Discussion session: National and regional IMBER-related research and activities and the possibility for future collaboration in east Asia

Conveners: Hiroaki Saito; Hiroshi Ogawa; Se-Jong Ju

17:00-17:30 Meeting wrap up and closing
 

Poster presentations

Authors Country Poster Title
Adi Nugraha  Indonesia The internal tides and ecosystem dynamics around Oshima Island: A preliminary study
Adrean Webb  USA A first step towards modeling the impact of the 2011 Tōhoku earthquake and tsunami on estuary dynamics in Ōtsuchi Bay, Japan
Atsushi Kojima  Japan Rapid acidification rates in the western North Pacific subarctic region, offshore Sanriku area
Herminio Foloni-Neto  Brazilian Quasi-horizontal observations of biophysical phenomena in the base of the mixed layer
Jun Nishioka  Japan Intensive mixing along an island chain controls oceanic biogeochemical cycles
Mofizur Rahman  Bangladesh Plant-herbivore interaction under acidified ocean
Sandip Mandal  Indian A novel approach for modeling spatial variability of phytoplankton in oceanic ecosystem
Shengkang Liang  China Distribution of neutral sugar and its compositions as indicators of matter degradation state in the East China Sea surface sediments
Shigenobu Takeda  Japan Distribution of dissolved iron in the East China Sea during summer
Sulin Sim  Korea Alkaline phosphatase activity in Tokyo Bay
Xiaofan Luo  China Numerical simulation of giant jellyfish Nemopilema nomurai population dynamics in East China Sea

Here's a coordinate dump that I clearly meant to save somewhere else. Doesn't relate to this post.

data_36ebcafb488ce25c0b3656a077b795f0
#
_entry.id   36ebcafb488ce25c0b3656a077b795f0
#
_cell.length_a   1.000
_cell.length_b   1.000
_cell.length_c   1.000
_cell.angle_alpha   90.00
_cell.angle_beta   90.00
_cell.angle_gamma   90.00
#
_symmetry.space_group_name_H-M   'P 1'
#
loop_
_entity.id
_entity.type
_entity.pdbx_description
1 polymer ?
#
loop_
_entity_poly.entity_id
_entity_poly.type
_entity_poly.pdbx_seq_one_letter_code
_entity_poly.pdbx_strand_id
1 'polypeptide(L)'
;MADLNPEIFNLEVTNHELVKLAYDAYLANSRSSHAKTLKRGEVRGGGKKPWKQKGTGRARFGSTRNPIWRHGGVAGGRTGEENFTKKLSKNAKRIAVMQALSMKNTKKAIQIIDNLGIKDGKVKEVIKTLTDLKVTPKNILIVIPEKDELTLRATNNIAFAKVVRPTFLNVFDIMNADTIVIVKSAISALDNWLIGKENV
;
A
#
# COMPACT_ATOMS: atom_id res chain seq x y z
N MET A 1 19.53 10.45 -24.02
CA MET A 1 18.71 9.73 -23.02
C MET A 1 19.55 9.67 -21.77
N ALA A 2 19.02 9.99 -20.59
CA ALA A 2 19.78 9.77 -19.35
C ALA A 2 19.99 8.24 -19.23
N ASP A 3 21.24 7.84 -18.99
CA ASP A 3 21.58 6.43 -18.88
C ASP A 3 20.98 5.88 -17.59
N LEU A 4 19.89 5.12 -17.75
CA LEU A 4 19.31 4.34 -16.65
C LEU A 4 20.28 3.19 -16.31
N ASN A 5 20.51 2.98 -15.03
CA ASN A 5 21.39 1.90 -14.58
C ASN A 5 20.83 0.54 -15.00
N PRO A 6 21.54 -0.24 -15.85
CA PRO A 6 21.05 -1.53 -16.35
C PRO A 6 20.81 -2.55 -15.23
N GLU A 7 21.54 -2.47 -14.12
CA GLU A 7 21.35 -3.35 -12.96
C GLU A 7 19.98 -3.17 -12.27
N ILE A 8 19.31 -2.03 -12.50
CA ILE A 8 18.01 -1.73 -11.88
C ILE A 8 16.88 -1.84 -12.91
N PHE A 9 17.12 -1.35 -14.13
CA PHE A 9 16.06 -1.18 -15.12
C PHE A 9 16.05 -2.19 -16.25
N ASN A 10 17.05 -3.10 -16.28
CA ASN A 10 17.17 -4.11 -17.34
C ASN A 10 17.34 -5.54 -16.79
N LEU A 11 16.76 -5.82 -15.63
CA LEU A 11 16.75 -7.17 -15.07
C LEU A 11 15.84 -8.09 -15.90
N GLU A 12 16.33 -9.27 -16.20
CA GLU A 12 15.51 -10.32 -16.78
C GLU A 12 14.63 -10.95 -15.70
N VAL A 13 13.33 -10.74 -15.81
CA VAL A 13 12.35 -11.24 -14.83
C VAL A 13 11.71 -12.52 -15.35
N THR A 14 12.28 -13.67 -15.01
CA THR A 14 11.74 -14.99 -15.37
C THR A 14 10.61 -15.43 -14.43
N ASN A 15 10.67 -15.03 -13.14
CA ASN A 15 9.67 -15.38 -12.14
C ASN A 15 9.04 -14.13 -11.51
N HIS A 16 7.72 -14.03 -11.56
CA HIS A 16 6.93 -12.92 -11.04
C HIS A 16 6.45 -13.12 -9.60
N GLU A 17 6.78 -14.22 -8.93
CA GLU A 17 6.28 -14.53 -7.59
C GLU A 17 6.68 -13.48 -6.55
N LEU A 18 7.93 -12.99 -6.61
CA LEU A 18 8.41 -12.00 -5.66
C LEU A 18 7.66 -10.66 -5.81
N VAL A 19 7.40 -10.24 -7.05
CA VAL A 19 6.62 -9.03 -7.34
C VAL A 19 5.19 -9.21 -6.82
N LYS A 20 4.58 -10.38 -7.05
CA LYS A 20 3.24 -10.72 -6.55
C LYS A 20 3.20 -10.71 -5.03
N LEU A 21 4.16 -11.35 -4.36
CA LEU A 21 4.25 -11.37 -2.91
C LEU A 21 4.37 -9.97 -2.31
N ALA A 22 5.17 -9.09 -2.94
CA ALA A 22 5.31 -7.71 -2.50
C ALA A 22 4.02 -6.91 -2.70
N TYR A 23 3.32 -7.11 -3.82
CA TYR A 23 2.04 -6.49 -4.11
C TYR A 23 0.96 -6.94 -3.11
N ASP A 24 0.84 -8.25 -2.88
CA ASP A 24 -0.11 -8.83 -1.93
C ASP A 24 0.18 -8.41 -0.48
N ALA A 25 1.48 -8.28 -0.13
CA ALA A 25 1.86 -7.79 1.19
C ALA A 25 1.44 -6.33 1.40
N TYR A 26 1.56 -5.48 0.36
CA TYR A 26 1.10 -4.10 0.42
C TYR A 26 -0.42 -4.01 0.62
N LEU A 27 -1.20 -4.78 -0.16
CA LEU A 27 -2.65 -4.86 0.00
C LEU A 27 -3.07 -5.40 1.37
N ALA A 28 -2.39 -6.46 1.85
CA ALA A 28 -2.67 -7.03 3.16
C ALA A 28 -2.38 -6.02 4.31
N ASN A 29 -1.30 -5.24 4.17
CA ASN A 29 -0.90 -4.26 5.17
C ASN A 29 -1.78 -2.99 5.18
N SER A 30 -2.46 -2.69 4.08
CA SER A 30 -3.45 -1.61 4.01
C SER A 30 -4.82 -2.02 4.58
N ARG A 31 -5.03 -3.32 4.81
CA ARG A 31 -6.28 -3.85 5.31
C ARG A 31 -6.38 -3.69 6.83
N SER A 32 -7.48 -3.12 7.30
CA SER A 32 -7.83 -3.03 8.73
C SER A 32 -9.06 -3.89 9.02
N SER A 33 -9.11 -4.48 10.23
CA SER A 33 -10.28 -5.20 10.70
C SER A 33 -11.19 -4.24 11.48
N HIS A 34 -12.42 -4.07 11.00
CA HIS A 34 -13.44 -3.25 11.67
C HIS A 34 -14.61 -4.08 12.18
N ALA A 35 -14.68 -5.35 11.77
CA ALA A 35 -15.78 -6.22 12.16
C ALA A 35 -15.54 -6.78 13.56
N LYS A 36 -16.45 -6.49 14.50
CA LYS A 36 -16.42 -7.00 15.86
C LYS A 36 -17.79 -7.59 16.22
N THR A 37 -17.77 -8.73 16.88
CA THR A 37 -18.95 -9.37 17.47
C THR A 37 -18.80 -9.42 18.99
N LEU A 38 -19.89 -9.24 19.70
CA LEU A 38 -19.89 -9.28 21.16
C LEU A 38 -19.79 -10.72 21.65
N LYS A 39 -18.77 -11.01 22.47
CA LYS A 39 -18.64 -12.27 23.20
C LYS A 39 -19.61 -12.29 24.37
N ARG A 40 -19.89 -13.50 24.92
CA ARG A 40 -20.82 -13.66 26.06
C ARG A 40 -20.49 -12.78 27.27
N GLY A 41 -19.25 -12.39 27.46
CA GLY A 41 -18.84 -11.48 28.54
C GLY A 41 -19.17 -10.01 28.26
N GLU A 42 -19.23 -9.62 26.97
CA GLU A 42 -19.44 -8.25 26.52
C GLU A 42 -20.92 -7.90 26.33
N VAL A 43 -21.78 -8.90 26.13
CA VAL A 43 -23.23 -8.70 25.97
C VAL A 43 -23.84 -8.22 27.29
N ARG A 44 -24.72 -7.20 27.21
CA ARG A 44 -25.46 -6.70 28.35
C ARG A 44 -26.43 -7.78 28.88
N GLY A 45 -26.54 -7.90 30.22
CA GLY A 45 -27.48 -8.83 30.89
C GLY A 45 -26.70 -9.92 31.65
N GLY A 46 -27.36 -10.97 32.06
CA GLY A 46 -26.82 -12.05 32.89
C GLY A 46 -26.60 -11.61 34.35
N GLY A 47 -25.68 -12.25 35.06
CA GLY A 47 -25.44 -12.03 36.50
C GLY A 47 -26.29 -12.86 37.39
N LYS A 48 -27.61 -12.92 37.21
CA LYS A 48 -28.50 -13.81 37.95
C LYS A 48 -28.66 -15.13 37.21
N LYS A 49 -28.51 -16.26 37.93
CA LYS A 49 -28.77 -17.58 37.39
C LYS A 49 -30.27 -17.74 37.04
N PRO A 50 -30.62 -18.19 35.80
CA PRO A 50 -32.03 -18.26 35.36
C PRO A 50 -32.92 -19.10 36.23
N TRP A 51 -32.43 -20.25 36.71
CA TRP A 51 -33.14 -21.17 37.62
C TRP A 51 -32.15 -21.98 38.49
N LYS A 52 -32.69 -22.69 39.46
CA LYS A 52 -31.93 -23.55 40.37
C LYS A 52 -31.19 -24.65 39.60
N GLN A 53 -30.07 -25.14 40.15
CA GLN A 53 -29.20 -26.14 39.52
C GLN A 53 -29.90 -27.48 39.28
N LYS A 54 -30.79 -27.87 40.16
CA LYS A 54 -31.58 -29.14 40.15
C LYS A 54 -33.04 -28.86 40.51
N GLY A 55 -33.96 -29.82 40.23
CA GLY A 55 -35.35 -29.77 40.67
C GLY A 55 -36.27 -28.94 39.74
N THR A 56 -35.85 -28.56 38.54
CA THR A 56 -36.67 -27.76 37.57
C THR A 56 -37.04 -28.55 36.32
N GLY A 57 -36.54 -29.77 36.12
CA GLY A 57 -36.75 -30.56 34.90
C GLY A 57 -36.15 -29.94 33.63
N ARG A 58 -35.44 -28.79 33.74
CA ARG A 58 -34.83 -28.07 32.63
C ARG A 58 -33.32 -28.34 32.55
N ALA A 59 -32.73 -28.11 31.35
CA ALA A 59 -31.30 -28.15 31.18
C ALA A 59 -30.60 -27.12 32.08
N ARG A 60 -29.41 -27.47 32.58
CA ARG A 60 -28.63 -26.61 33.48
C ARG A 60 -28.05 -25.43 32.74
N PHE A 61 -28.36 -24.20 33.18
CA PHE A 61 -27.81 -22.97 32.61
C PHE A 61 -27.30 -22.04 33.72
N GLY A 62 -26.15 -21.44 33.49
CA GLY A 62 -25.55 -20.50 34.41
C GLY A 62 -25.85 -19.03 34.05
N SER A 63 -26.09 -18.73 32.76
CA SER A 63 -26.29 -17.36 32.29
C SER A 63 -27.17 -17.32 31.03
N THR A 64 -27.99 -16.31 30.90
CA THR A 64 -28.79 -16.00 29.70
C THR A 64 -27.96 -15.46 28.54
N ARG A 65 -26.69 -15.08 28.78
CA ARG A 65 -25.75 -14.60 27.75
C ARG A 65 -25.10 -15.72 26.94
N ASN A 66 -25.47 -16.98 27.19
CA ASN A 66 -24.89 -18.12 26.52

Yang Liu  China The impacts of climate events on aquaculture site-selection model for Japanese kelp (Saccharina japonica) in southern Hokkaido, Japan
Yanhui Yang  China Grazing and viral lysis on autotrophic nano- and picoplankton and heterotrophic bacteria in the Otsuchi Bay
Yongjiu Xu  Japan Relationships of interannual variability in SST and phytoplankton blooms with giant jellyfish (Nemopilema nomurai) outbreaks in the Yellow Sea and East China Sea

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Registration & abstract submission

There is no registration fee for the 6th CJK IMBER Symposium, but you do need to register to attend. To register and submit an abstract, please go to Online registration. Once you have made your submission, you can edit your registration information and abstract at any time before August 30th, 2013.

The deadline for registration and abstract submission is 30 August 2013.

Abstract format:

Abstract Format

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Organising committees

Scientific organising committee

Hiroshi Ogawa, The University of Tokyo, Tokyo, Japan

Hiroaki Saito, Tohoku National Fisheries Research Institute, FRA, Miyagi, Japan

Jing Zhang, East China Normal University, Shanghai, China

Se-Jong Ju, Korea Institute of Ocean Science and Technology, Ansan, Korea

Sinjae Yoo, Korea Institute of Ocean Science and Technology, Ansan, Korea

Sumei Liu, Ocean University of China, Qingdao, China

 

Local organising committee

Hiroshi Ogawa, The University of Tokyo, Tokyo, Japan

Hiroaki Saito, Tohoku National Fisheries Research Institute, FRA, Miyagi, Japan

Ken Furuya, The University of Tokyo, Tokyo, Japan

Nobuyuki Yagi, The University of Tokyo, Tokyo, Japan

Joji Ishizaka, Nagoya University, Nagoya, Japan

Yasunori Sakurai, Hokkaido University, Hokkaido, Japan

 

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Logistical information

Meeting venue 

 Nakashima Hall, Food Science Building, Yayoi Section/Hongo Campus, The University of Tokyo, Tokyo, Japan

The university website: www.u-tokyo.ac.jp/en/ 

Campus map

How to get to The University of Tokyo

 The University of Tokyo (Hongo Campus) is located at Bunkyo-ku in Tokyo. The subway stations for the university are Ueno and Okachimachi on the JR Yamanote line, Ochanomizu on the JR Chuo line, and Keisei-Ueno on the Keisei line.   

1. Access map overview

access-map

 Source: www.u-tokyo.ac.jp/en/access.html

map-university-Tokyo

2. Access from the nearest station (walking)